6 March 2006 | The Hollywood Reporter | See recent The Hollywood Reporter news »

If Queen Latifah can step into Alec Guinness' Last Holiday and Steve Martin can go from Father of the Bride to Cheaper by the Dozen to The Pink Panther remakes, why shouldn't producer-actor Tim Allen take a romp as The Shaggy Dog? Director Brian Robbins, a young veteran of teen and family fare, and five writers have turned out a fast-moving Walt Disney Co. comedy that manages to sail past many of the cliches usually found in this genre while throwing together a wild story line more apt for a new millennium. Business could be brisk for the tweener crowd. DVD sales and rental figures look to be strong.

The original 1959 release was the first of scores of live-action family comedies from the Walt Disney studio, producing a lineage of teenage stars that would lead to Hayley Mills and Lindsay Lohan. Although Fred MacMurray was top-billed, that film focused on his teenage son, played by Tommy Kirk, who stumbled onto Cold War missile secrets. Back then it was Kirk's Wilby Daniels who turned (off and on) into a canine, courtesy of an ancient Borgia curse. Years later, a sequel, The Shaggy D.A., had studio regular Dean Jones stepping into the role of an adult Wilby.

The remake credits both earlier screenplays with an acknowledgment of Felix Salten's original story, The Hound of Florence, as well. About the only similarity to the first film plot-wise is Dad's dislike of dogs (though in the original, there was a valid rationale: MacMurray was a veteran postal employee). As before, the fun is in the shape-shifting between man and beast, usually at the most inopportune moments.

Like Batman Begins, The Shaggy Dog opens in Tibet. A brief prologue introduces us to a 300-year-old bearded collie living -- and praying! -- among the monks. Henchmen from an evil pharmaceuticals conglomerate, headed by an ailing Philip Baker Hall, are on a reconnaissance mission to snatch the dog. Once back at the U.S. headquarters/secret genetics lab, two young scientists try to use the collie to perfect the Fountain of Youth for greedy corporate nincompoop Robert Downey Jr. (who seems to be playing a campy Prince Hal).

The balance of the film has assistant DA Dave Douglas (Allen) prosecuting his animal-activist daughter's (Zena Grey) tree-hugging social studies teacher, when his bloodstream gets infected with the ancient serum that gradually transforms the star into a furry dog. Allen is at his comic best in these scenes, from growling at opposing counsel in the courtroom (reminiscent of his Home Improvement hyper-masculine barking shtick) to chasing his bathrobe's tail at home. Kristin Davis, almost too attractive, plays Mrs. Douglas, and Spencer Breslin (Disney's The Kid, The Santa Clause 2) is the atypical younger brother. As a four-legged animal whose "voice" is heard only by the viewer, Allen starts to see how much he had neglected his family.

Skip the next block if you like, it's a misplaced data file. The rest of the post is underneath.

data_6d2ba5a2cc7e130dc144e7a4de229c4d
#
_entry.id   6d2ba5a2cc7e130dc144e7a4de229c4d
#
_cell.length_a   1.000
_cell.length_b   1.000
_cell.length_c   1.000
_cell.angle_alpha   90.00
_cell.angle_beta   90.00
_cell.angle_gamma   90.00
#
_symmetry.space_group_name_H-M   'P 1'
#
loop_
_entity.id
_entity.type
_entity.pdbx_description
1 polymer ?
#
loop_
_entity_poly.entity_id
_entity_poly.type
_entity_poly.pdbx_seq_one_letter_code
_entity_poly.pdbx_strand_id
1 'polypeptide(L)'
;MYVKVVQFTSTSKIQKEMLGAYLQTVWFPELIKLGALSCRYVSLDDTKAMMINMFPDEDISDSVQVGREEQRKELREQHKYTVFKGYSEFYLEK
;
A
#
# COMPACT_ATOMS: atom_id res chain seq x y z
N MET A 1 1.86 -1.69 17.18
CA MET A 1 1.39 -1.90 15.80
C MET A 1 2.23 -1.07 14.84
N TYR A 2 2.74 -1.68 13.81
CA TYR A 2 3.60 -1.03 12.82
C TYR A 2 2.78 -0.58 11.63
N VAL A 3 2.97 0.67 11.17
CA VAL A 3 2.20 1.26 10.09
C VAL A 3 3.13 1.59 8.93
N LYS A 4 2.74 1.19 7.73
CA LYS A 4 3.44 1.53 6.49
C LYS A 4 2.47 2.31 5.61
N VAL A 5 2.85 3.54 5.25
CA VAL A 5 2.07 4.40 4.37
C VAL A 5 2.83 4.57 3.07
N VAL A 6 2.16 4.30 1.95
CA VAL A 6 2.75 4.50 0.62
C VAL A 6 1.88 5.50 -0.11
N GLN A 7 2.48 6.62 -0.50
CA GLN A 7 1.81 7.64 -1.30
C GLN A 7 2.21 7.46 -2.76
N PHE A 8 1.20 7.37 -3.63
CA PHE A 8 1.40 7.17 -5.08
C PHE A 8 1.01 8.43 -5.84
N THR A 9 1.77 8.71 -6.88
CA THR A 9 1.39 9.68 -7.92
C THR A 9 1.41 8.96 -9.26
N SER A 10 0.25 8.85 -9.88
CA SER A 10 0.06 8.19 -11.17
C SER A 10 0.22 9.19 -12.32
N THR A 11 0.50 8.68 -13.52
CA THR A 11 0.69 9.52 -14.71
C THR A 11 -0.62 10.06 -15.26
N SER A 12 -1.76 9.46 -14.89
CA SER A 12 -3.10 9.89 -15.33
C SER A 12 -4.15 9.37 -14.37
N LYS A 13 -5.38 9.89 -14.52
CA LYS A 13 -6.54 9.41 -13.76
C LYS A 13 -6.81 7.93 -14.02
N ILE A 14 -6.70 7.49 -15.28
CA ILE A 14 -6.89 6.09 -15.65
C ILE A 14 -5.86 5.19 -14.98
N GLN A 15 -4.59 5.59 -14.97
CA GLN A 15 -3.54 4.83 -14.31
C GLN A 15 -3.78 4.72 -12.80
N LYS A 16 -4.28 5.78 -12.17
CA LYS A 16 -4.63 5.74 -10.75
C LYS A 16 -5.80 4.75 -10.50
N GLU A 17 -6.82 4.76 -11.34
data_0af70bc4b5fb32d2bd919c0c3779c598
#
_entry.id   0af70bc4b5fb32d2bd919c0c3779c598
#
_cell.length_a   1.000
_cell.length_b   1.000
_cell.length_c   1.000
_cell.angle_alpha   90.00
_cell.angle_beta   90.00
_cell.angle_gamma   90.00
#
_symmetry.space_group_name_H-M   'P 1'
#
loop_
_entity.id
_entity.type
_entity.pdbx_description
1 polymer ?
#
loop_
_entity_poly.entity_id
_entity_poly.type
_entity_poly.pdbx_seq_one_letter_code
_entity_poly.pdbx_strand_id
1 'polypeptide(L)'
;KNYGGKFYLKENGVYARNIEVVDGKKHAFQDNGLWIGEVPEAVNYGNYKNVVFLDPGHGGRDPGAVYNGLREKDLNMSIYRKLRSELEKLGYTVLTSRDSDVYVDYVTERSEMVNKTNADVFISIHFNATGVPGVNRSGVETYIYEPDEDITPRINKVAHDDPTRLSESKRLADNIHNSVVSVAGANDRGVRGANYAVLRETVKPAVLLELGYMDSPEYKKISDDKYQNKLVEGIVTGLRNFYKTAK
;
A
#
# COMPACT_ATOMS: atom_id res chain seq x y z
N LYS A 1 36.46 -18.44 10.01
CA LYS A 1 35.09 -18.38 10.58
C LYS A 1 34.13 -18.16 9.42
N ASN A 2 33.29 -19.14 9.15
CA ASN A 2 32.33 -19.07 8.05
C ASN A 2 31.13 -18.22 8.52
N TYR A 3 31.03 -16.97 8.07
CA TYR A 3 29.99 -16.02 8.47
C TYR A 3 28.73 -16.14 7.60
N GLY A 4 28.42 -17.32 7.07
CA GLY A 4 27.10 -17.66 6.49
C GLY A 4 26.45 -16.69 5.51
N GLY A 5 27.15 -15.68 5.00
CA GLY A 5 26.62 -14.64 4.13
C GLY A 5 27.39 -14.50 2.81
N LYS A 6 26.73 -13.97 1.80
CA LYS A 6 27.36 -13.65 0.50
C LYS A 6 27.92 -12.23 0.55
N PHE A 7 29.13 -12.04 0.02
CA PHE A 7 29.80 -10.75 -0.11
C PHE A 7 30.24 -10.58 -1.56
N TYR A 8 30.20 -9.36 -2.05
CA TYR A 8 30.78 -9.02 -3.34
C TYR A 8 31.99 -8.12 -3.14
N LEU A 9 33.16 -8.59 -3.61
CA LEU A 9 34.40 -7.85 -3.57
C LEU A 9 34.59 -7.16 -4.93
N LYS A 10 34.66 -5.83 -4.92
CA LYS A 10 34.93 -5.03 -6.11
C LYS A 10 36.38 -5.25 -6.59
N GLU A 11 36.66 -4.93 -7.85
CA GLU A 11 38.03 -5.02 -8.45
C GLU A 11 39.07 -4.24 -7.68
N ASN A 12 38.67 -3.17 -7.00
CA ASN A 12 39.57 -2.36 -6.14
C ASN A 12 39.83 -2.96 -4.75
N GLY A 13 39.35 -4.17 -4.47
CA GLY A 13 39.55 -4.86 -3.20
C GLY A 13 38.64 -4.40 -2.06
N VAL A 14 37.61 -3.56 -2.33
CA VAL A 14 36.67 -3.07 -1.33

The supporting cast includes Jane Curtin as the judge, Danny Glover (miscast) as the DA and Shawn Pyfrom (Desperate Housewives) as Grey's teen boyfriend. The best supporting players are the mutant creatures (a snake with a dog's tail, a bulldog-headed frog) -- real animals mixed with concoctions bred by the Stan Winston and Tippett labs -- that aid Allen in an elaborate laboratory escape.

THE SHAGGY DOG

Buena Vista Pictures

Walt Disney Pictures/Mandeville Films/Boxing Cat Films

Credits: Director: Brian Robbins; Screenwriters: The Wibberleys and Geoff Rodkey and Jack Amiel & Michael Begler; Producers: David Hoberman, Tim Allen; Executive producers: Robert Simonds, Todd Lieberman, William Fay, Matthew Carroll; Director of photography: Gabriel Beristain; Production designer: Leslie McDonald; Costume designer: Molly Maginnis; Music: Alan Menken; Editor: Ned Bastille.

Cast: Dave Douglas: Tim Allen; Rebecca Douglas: Kristin Davis; Carly Douglas: Zena Grey; Josh Douglas: Spencer Breslin; Ken Hollister: Danny Glover; Dr. Kozak: Robert Downey Jr.; Judge Claire Whittaker: Jane Curtin; Lance Strictland: Philip Baker Hall; Baxter: Craig Kilborn.

MPAA rating PG, running time 92 minutes.

»

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2013 | 2011 | 2006

2 items from 2006